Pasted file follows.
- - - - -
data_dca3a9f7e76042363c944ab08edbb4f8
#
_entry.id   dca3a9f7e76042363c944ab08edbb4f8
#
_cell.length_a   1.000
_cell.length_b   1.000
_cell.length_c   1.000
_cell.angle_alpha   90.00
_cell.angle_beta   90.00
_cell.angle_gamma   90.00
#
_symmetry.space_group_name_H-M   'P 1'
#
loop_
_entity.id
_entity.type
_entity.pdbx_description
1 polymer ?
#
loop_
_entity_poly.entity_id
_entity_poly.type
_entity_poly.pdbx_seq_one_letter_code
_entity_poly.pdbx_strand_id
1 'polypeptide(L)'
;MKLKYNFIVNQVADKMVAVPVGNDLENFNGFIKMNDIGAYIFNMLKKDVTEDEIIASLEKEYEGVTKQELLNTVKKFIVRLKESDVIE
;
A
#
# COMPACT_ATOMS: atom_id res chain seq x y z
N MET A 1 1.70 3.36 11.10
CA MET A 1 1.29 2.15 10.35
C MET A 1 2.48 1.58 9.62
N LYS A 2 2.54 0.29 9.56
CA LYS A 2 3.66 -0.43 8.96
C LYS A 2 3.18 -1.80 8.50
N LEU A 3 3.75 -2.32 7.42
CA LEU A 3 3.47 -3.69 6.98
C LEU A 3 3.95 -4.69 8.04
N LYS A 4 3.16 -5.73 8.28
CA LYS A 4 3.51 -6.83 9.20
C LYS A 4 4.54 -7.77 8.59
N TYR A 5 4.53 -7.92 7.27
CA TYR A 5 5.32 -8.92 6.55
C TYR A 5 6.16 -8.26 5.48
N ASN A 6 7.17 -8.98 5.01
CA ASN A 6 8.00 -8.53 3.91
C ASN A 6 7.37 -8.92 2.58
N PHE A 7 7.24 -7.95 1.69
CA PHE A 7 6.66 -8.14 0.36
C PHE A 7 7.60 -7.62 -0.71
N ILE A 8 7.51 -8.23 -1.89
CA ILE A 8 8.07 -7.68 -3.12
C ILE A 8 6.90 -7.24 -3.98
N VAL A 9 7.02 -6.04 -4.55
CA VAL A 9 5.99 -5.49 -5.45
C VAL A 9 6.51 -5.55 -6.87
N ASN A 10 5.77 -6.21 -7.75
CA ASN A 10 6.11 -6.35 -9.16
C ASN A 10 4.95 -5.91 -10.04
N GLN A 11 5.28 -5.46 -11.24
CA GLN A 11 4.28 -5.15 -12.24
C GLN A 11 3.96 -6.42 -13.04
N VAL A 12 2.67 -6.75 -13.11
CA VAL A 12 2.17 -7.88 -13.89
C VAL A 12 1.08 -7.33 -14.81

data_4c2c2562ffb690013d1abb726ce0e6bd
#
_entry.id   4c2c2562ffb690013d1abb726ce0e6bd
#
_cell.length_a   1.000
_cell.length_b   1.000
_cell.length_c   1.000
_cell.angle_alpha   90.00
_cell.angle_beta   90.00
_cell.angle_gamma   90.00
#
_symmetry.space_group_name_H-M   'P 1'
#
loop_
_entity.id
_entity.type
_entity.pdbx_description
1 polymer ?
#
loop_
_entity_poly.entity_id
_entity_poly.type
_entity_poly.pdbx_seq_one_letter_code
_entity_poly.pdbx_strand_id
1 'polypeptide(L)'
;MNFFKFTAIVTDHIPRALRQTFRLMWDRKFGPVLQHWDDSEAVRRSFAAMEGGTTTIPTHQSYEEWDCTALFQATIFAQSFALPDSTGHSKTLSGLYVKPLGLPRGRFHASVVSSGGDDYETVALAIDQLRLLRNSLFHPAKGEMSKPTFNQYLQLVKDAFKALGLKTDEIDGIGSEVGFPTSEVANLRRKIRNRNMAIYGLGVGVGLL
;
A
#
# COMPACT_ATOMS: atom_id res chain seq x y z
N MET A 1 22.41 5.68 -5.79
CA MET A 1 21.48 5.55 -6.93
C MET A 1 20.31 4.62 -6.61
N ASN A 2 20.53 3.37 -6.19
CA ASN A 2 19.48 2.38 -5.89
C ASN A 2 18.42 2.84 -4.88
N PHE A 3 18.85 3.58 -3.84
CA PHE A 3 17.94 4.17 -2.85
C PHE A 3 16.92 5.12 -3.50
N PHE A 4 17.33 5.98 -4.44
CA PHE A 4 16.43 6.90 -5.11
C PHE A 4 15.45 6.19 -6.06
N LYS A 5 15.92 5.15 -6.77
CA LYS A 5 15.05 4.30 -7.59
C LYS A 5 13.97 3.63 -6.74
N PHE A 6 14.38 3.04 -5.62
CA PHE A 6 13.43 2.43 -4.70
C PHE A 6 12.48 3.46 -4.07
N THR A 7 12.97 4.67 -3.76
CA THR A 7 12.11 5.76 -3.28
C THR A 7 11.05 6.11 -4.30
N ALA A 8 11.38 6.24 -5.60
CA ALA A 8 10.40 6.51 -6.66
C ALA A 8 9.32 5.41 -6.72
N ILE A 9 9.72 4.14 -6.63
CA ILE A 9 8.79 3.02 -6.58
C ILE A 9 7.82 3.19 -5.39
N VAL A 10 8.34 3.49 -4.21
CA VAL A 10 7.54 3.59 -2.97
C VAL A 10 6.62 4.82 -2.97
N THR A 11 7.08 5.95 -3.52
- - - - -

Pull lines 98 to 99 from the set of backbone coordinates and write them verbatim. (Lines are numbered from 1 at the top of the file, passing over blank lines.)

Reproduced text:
CA MET A 1 21.48 5.55 -6.93
C MET A 1 20.31 4.62 -6.61